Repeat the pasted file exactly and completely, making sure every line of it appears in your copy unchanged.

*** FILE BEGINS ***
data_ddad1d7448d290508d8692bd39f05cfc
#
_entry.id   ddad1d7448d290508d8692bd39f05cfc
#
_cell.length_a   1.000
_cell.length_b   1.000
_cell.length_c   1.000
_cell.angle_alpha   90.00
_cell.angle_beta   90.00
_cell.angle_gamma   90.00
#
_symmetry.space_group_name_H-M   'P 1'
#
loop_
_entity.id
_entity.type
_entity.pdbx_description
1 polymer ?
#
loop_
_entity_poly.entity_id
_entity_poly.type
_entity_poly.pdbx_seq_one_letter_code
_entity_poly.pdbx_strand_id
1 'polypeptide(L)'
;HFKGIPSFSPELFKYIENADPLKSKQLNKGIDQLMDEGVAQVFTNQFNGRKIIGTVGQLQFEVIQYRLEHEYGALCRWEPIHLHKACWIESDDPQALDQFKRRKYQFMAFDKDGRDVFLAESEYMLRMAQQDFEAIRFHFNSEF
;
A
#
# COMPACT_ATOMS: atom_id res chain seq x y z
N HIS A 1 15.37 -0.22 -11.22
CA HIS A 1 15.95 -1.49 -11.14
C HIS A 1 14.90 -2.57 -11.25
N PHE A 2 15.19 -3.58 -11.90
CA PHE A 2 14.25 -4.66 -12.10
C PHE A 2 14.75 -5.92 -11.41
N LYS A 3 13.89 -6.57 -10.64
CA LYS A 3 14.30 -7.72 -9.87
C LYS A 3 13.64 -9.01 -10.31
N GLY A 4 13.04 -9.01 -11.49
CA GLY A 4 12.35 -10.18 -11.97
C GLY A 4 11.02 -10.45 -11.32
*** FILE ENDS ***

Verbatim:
data_ddad1d7448d290508d8692bd39f05cfc
#
_entry.id   ddad1d7448d290508d8692bd39f05cfc
#
_cell.length_a   1.000
_cell.length_b   1.000
_cell.length_c   1.000
_cell.angle_alpha   90.00
_cell.angle_beta   90.00
_cell.angle_gamma   90.00
#
_symmetry.space_group_name_H-M   'P 1'
#
loop_
_entity.id
_entity.type
_entity.pdbx_description
1 polymer ?
#
loop_
_entity_poly.entity_id
_entity_poly.type
_entity_poly.pdbx_seq_one_letter_code
_entity_poly.pdbx_strand_id
1 'polypeptide(L)'
;HFKGIPSFSPELFKYIENADPLKSKQLNKGIDQLMDEGVAQVFTNQFNGRKIIGTVGQLQFEVIQYRLEHEYGALCRWEPIHLHKACWIESDDPQALDQFKRRKYQFMAFDKDGRDVFLAESEYMLRMAQQDFEAIRFHFNSEF
;
A
#
# COMPACT_ATOMS: atom_id res chain seq x y z
N HIS A 1 15.37 -0.22 -11.22
CA HIS A 1 15.95 -1.49 -11.14
C HIS A 1 14.90 -2.57 -11.25
N PHE A 2 15.19 -3.58 -11.90
CA PHE A 2 14.25 -4.66 -12.10
C PHE A 2 14.75 -5.92 -11.41
N LYS A 3 13.89 -6.57 -10.64
CA LYS A 3 14.30 -7.72 -9.87
C LYS A 3 13.64 -9.01 -10.31
N GLY A 4 13.04 -9.01 -11.49
CA GLY A 4 12.35 -10.18 -11.97
C GLY A 4 11.02 -10.45 -11.32